Today, filmmaker Deia Schlosberg’s footage from the action was admitted into evidence. The prosecution’s choice of video was strange. They ran a sustained shot with nary a sound for twenty minutes. Nothing but scene of road, barren rock, and dirt field. Near the end Michael and Sam walk by. The jury tries to keep necks craned dutifully towards the screen. Staring uncomfortably, one juror scratched his head, another looks perplexed at the prosecution, another drops their head into a ready nap position.
The attorneys are adversarial. The jury was excused several times for legal rigamarole. After lunch, things got hot when the arresting officer gave testimony. The prosecution tried to paint alarm by asking the witness about his experience with a pipeline explosion he responded to in Minnesota, 2007. Relevance?
Today was a satisfying day: we have a jury!
Two fifths of the people in the jury pool were dismissed for cause, unwilling to comply with the legal requirement to presume innocence. One potential juror said there had to be consequences for laws broken under any circumstances. “If we didn’t have laws we’d have chaos. There’s always consequences for choices.”
“Don’t you think that this law, the presumption of innocence, is a good alternative to chaos?”
Michael’s attorney, Hoffman returned. “I want to know that you are not just going to find these fellows guilty because the police arrested them. I want you to hear all the evidence and make a fair decision.”Read more
Michael Foster this morning with his attorneys Michael Hoffman and Alice Cherry.
Good morning all! Prospective jurors are about to enter the courtroom for Day 2 of Michael Foster and Sam Jessup's climate trial, in Pembina County, North Dakota. It was a long and slow day yesterday of jury selection yesterday. The morning was amicable and thoughtful. The afternoon was more contentious, with multiple jurors unable to say that they could give Michael and Sam a presumption of innocent.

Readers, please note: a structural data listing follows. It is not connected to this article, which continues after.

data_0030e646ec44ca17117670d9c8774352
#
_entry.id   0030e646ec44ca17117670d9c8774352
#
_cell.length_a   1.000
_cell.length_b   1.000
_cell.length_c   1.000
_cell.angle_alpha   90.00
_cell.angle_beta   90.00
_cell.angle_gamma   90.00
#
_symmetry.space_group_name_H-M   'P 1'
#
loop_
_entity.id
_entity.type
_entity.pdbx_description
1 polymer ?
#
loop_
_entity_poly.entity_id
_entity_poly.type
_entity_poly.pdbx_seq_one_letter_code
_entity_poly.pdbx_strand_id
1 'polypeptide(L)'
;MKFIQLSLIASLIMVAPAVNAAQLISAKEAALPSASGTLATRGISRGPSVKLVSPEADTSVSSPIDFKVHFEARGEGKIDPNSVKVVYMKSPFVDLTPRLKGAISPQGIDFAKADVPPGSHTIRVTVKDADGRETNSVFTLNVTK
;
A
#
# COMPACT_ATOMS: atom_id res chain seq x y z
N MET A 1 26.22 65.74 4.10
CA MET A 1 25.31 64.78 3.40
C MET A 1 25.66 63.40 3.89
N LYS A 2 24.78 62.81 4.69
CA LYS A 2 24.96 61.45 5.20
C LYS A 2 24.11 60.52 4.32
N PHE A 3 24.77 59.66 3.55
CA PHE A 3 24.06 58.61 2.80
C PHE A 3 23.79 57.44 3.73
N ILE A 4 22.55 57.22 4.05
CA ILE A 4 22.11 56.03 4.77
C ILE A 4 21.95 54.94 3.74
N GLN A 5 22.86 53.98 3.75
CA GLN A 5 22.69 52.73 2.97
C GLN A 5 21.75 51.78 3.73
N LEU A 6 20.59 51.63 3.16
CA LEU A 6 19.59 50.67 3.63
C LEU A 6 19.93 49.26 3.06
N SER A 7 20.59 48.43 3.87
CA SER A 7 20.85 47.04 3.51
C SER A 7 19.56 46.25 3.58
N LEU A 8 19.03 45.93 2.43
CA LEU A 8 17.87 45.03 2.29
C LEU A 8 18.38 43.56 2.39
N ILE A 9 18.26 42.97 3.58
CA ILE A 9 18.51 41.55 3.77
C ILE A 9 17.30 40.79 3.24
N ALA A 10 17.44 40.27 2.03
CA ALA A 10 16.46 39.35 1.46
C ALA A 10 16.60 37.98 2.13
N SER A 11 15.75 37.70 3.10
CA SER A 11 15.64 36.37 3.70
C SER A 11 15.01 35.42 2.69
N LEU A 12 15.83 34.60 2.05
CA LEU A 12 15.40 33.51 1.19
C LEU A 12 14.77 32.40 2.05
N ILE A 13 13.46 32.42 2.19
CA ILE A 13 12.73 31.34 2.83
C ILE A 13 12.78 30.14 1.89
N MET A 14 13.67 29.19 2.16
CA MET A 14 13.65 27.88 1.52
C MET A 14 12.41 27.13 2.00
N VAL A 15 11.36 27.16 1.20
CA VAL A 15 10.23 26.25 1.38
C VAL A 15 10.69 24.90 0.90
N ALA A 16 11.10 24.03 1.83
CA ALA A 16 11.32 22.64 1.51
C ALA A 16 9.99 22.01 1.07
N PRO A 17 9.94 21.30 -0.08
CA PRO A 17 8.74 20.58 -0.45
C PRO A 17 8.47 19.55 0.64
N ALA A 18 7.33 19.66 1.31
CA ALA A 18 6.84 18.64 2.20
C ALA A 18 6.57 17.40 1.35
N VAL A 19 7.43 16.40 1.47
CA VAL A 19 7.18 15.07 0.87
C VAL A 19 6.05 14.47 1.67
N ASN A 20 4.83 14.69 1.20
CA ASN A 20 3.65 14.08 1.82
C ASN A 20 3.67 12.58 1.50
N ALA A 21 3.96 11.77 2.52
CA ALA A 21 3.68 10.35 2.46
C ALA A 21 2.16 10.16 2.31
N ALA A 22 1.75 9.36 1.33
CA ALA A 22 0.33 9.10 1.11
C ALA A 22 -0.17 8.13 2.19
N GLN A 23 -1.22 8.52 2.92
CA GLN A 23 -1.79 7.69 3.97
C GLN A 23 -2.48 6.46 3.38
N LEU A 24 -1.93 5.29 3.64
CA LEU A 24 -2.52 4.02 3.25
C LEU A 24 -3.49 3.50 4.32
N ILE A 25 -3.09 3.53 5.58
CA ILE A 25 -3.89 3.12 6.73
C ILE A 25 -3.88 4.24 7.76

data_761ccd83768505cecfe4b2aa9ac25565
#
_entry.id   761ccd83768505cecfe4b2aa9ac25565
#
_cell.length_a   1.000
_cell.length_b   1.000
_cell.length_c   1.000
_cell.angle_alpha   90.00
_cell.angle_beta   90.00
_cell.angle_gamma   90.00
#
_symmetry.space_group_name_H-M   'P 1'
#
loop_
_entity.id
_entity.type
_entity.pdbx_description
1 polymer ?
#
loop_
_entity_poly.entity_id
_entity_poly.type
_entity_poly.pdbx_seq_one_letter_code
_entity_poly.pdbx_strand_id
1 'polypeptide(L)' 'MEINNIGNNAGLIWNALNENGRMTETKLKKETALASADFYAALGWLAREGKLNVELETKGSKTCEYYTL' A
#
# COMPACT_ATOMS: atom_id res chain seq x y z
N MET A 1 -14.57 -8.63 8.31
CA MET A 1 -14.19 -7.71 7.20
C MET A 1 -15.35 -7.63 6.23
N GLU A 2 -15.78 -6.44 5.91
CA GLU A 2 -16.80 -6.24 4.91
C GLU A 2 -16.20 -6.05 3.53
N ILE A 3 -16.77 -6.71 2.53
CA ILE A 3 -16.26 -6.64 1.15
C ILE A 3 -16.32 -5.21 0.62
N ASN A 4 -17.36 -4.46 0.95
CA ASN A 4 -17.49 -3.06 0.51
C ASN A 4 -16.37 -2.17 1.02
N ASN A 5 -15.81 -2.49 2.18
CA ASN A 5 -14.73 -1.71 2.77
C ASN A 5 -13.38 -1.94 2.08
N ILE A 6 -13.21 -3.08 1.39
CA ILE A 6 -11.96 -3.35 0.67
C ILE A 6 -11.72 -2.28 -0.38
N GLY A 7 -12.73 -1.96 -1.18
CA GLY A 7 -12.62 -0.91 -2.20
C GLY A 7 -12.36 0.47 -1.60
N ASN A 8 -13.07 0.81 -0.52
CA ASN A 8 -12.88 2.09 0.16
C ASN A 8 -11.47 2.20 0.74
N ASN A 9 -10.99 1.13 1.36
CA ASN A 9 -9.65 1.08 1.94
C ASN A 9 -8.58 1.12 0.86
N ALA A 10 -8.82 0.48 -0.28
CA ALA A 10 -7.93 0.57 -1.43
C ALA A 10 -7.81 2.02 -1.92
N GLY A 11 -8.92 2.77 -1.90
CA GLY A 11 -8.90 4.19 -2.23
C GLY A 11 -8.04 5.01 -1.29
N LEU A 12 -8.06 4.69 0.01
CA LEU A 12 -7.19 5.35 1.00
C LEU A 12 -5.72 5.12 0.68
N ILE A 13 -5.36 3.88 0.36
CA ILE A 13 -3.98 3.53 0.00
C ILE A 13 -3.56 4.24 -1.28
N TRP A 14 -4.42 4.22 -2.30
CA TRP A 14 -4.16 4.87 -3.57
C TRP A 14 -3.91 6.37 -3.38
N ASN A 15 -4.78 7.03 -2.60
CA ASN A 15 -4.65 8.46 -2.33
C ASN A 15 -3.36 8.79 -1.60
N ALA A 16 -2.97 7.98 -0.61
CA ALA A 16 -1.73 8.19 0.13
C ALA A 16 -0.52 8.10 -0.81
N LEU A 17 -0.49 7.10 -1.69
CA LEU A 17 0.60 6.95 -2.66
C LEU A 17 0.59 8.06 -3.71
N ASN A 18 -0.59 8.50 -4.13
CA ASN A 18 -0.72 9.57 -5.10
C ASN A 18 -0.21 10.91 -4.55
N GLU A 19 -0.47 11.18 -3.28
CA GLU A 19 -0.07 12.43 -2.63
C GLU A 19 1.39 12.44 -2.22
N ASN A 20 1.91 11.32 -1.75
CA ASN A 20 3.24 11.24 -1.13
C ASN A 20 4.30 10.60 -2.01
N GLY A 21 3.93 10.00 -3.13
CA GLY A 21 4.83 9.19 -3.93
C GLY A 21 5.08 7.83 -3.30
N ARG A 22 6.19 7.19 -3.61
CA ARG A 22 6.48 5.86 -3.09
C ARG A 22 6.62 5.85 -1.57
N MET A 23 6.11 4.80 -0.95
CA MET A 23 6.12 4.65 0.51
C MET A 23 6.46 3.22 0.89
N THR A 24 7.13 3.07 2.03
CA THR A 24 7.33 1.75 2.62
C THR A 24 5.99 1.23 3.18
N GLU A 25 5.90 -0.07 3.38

This morning we'll continue this snail like process. We have some hope that we'll have empaneled a jury by lunch time, though nothing is guaranteed.
Ken Ward writes, "Michael Foster's attorney, Mike Hoffman continues to lead a fascinating conversation with jurors about the nature of the presumption of innocence, and whether that presumption is eroded when individual prospective jurors assume that a defendant is likely guilty merely because they have been charged by law enforcement. Mike Hoffman quotes a juror excused yesterday who said he believed that the trial is a waste of time, and why not just cart Michael off to jail?"
Hey all, just a little update about how the jury selection process works here in Pembina County Court. The attorneys have all certified that 12 potential jurors cannot be removed for cause; that they don't have any obvious biases that would keep them from impartially deciding the case. Those folks have been dismissed until tomorrow. The Clerk is now calling another round of 12 potential jurors, and then the lawyers will go through the same process with these until there is a large enough pool cleared of cause. Then tomorrow the defense and the prosecution will get to remove a number without cause before we finally have a seated jury.